“I was arrested together with the group Pravda vítězí (“Truth Prevails”), where we – the youth of the People’s Party – allegedly joined the anti-communist resistance. My task was to engage the university students from the law faculty in this group. I basically succeeded in it, I won over about ten of my fellow students, who were mostly members of the People’s Party and the Club of People’s Party Academics. At the same time I was also a member of the Všehrd organization, and I worked closely with Emil Ransdorf and Honza Renner.”
“In February I took part in the student march to the Prague Castle. It was more or less a spontaneous event, because a message was sent to the faculties calling us to gather in the technical university at Charles Square. The march to the Castle started from there. They set out in the afternoon – around one or two o’clock. We originally gathered in front of the technical university in the park in the town square, and then we moved inside the building and we assembled in the main auditorium and in the yard. We were no longer able to leave from the Charles Square entrance and we thus left the building on the opposite side. The custodians opened the gate for us and we walked out of the building on the other side and we continued to the embankment and along the river to the National Theatre and then we crossed the Bridge of the Legions and walked to Újezd. I got all the way to Hellichova Street, where the Tyrš House is now. At that place, the street became barricaded with garbage trucks and the crowd thus got divided. The first part continued on to Nerudova Street, where they were definitely stopped by the Standby Regiment (of the National Security Corps – auth.’s note) before the turn-off to the Castle. Those of us who stayed in the back part of the crowd managed to reach Pohořelec via the Petřín Hill and the Ledebour Gardens. We attempted to get to the Hradčany Square from Pohořelec, but we did not manage to get there, because we were chased away by the policemen.”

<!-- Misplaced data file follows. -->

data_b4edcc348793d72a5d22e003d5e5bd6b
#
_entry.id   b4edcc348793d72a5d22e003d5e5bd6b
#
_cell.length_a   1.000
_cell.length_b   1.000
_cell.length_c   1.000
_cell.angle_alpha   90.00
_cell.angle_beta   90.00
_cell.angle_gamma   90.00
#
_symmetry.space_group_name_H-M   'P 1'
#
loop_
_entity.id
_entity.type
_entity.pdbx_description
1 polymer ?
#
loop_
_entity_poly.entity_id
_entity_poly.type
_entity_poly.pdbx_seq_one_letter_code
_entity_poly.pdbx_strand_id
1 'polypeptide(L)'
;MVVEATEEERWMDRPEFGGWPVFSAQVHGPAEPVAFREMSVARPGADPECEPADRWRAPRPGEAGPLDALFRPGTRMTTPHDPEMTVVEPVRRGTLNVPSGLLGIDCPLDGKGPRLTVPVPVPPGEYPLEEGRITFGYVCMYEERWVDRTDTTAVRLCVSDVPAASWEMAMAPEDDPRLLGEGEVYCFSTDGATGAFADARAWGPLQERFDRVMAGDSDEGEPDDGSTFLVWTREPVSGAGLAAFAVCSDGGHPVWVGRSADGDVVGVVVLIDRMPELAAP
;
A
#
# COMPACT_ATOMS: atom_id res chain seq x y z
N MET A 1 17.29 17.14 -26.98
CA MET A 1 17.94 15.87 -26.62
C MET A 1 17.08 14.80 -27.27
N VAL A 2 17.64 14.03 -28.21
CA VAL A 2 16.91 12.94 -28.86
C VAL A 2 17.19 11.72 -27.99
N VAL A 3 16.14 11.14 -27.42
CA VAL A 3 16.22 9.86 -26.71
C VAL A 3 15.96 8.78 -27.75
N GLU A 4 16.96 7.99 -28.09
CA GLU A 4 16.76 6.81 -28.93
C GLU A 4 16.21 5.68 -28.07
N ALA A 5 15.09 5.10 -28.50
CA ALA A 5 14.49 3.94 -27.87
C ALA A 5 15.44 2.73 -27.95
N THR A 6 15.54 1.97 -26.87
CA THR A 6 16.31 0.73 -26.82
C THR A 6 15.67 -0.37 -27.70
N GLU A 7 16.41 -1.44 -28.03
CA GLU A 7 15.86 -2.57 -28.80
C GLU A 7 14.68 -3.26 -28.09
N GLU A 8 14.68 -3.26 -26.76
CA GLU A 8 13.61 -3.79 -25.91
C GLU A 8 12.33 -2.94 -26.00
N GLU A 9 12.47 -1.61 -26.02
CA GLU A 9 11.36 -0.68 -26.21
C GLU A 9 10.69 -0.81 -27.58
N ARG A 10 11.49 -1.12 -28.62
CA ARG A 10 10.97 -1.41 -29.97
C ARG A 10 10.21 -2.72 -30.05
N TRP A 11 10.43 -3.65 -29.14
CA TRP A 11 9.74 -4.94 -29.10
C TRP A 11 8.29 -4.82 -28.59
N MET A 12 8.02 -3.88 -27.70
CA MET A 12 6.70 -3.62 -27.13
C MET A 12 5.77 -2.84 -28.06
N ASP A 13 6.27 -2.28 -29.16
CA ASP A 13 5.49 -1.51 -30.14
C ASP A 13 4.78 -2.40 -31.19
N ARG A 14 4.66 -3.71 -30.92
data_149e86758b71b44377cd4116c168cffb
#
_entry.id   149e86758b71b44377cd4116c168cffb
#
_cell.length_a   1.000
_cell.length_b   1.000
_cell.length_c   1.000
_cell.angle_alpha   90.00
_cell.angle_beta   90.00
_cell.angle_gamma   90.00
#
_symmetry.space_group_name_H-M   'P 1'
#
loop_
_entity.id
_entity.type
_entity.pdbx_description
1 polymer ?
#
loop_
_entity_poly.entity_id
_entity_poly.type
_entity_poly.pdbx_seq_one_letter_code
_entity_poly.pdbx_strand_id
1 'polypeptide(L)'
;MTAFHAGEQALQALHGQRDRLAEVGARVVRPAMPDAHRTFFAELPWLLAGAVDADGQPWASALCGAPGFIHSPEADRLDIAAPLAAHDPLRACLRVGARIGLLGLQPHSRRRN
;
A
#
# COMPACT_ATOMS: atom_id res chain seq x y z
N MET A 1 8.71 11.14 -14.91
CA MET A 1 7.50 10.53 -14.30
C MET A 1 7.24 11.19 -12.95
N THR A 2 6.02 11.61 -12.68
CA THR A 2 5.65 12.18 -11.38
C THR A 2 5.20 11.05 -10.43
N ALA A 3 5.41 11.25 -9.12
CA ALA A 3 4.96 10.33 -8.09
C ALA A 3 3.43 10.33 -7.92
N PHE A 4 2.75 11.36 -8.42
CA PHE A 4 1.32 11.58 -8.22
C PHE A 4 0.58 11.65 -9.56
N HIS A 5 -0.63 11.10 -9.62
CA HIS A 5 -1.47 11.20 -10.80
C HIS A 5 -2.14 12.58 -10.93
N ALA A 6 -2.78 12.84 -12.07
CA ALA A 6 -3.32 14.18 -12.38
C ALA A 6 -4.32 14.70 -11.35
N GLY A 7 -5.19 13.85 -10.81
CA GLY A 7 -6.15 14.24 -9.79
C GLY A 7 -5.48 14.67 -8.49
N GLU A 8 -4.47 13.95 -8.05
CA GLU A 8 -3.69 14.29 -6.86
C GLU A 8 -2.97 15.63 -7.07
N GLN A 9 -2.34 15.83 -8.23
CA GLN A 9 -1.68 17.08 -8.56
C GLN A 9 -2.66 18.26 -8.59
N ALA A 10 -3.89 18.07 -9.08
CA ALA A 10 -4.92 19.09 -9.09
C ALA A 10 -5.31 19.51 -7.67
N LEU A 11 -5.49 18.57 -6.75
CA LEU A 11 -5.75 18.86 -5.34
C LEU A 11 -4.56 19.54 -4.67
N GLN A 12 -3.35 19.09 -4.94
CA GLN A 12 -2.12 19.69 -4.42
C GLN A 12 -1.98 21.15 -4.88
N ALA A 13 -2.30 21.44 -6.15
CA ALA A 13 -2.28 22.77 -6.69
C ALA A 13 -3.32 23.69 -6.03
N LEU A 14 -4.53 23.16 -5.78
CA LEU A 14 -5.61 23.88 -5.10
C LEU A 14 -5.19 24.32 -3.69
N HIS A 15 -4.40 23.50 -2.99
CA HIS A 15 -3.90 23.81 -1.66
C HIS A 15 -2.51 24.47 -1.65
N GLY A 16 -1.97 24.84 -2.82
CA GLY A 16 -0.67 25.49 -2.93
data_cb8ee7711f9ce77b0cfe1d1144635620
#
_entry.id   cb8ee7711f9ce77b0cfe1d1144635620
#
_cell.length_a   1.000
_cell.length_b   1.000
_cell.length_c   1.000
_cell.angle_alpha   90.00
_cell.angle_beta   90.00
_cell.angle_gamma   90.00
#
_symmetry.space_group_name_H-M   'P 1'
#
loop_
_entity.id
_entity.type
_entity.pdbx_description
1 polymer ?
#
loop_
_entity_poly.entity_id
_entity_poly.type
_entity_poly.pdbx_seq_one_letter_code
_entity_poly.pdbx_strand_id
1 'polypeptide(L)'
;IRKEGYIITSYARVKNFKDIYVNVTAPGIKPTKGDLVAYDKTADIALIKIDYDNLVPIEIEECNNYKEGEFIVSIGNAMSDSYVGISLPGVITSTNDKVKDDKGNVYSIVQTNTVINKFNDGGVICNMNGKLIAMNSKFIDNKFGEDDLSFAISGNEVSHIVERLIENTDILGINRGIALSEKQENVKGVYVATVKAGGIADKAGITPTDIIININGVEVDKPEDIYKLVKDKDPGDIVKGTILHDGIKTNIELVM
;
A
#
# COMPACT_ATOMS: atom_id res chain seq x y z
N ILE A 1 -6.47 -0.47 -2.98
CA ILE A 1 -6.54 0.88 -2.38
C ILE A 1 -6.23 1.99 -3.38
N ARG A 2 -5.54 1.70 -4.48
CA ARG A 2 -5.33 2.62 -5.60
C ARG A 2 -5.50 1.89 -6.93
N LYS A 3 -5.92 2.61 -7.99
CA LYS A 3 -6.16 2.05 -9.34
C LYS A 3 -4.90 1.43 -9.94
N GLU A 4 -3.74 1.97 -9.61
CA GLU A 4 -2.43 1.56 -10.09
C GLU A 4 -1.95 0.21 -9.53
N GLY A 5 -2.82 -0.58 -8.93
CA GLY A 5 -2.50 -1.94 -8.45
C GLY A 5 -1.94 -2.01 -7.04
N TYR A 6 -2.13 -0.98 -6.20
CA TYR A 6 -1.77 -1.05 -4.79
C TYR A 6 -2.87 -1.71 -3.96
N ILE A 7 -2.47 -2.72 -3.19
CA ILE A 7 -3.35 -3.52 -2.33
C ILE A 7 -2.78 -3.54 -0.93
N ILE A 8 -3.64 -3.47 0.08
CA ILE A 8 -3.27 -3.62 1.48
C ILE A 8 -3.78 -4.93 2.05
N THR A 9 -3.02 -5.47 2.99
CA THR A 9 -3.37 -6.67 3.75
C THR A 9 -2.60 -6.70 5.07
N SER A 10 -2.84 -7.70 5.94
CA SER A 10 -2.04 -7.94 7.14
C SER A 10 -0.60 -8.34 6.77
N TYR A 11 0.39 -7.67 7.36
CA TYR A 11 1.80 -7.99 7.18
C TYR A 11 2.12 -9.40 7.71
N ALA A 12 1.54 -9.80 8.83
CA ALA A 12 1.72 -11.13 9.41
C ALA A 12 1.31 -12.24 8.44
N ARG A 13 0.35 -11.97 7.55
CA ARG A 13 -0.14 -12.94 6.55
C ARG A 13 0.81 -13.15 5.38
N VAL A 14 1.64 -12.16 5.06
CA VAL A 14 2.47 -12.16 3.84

“We were at school, where we were building barricades in the Kubelíkova Street. And we were also assigned to the Secondary School Guards, which was commanded by the first lieutenant Sehák. We guarded SS men who had been injured during the fighting and who stayed on the 6th floor while they were recovering.”
An expelled student of law persuaded the State Court
JUDr. Jan Decker was born January 2, 1928 in České Budějovice. His father worked as an official for the Czechoslovak Railways. In 1935 the family moved to Prague, where Jan graduated from the grammar school on Kubelíkova Street. In spring 1945 the Labour Office sent him to conscripted labour duty in Napajedla, where he and his schoolmates worked on digging anti-tank trenches. In April 1945 he ran away from the camp, and took part in the Prague Uprising. There he served as a member of the Secondary School Guards, which guarded injured members of the SS. In 1947 he began studying law at Charles University. On campus, he was involved in many sports activities. In February 1948 he joined the anti-state group Pravda vítězí, (“Truth Prevails”), which was led by general Karel Kutlvašr. Decker was expelled from school in early December 1948, and on December 26th, he was arrested by the State Police. He was initially charged with high treason, but eventually sentenced to half a year imprisonment for failure to report criminal activity. He served the sentence in detention while awaiting the trial. In 1950-1952 he served in the Auxiliary Technical Battalions in Mimoň and in Prague. He then signed a commitment to work in the Konstruktiva Praha company for ten years in order to evade more military duty. He worked there as a construction worker and concrete finisher, and from 1962 as a planner. In 1970 he transferred to the Construction Company of the Capital City of Prague, where he kept working until his retirement.